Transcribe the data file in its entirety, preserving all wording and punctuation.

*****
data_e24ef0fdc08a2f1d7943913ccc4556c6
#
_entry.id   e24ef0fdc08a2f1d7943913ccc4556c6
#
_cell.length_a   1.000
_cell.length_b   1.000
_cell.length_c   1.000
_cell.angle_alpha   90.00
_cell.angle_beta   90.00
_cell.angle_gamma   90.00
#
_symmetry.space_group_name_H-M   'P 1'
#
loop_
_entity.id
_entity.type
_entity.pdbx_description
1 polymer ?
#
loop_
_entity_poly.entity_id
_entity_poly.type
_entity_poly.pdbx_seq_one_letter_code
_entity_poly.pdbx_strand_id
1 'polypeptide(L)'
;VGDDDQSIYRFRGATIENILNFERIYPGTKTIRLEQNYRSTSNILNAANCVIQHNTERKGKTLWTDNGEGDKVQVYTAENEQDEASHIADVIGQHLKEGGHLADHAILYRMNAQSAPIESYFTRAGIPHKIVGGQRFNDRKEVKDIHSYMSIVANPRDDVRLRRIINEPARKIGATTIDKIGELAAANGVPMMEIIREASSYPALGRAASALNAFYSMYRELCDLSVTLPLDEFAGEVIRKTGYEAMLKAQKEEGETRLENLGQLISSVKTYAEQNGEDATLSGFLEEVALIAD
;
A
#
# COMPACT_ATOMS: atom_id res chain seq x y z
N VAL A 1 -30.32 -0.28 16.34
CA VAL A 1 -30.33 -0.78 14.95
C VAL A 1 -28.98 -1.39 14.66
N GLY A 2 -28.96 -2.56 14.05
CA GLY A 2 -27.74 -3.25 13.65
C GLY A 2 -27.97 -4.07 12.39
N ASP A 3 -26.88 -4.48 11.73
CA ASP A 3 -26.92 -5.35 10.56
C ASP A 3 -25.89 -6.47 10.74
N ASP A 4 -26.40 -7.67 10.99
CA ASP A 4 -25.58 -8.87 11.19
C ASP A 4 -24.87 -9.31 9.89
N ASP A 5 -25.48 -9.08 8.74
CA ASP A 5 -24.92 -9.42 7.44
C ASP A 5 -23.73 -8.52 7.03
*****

data_e24ef0fdc08a2f1d7943913ccc4556c6
#
_entry.id   e24ef0fdc08a2f1d7943913ccc4556c6
#
_cell.length_a   1.000
_cell.length_b   1.000
_cell.length_c   1.000
_cell.angle_alpha   90.00
_cell.angle_beta   90.00
_cell.angle_gamma   90.00
#
_symmetry.space_group_name_H-M   'P 1'
#
loop_
_entity.id
_entity.type
_entity.pdbx_description
1 polymer ?
#
loop_
_entity_poly.entity_id
_entity_poly.type
_entity_poly.pdbx_seq_one_letter_code
_entity_poly.pdbx_strand_id
1 'polypeptide(L)'
;VGDDDQSIYRFRGATIENILNFERIYPGTKTIRLEQNYRSTSNILNAANCVIQHNTERKGKTLWTDNGEGDKVQVYTAENEQDEASHIADVIGQHLKEGGHLADHAILYRMNAQSAPIESYFTRAGIPHKIVGGQRFNDRKEVKDIHSYMSIVANPRDDVRLRRIINEPARKIGATTIDKIGELAAANGVPMMEIIREASSYPALGRAASALNAFYSMYRELCDLSVTLPLDEFAGEVIRKTGYEAMLKAQKEEGETRLENLGQLISSVKTYAEQNGEDATLSGFLEEVALIAD
;
A
#
# COMPACT_ATOMS: atom_id res chain seq x y z
N VAL A 1 -30.32 -0.28 16.34
CA VAL A 1 -30.33 -0.78 14.95
C VAL A 1 -28.98 -1.39 14.66
N GLY A 2 -28.96 -2.56 14.05
CA GLY A 2 -27.74 -3.25 13.65
C GLY A 2 -27.97 -4.07 12.39
N ASP A 3 -26.88 -4.48 11.73
CA ASP A 3 -26.92 -5.35 10.56
C ASP A 3 -25.89 -6.47 10.74
N ASP A 4 -26.40 -7.67 10.99
CA ASP A 4 -25.58 -8.87 11.19
C ASP A 4 -24.87 -9.31 9.89
N ASP A 5 -25.48 -9.08 8.74
CA ASP A 5 -24.92 -9.42 7.44
C ASP A 5 -23.73 -8.52 7.03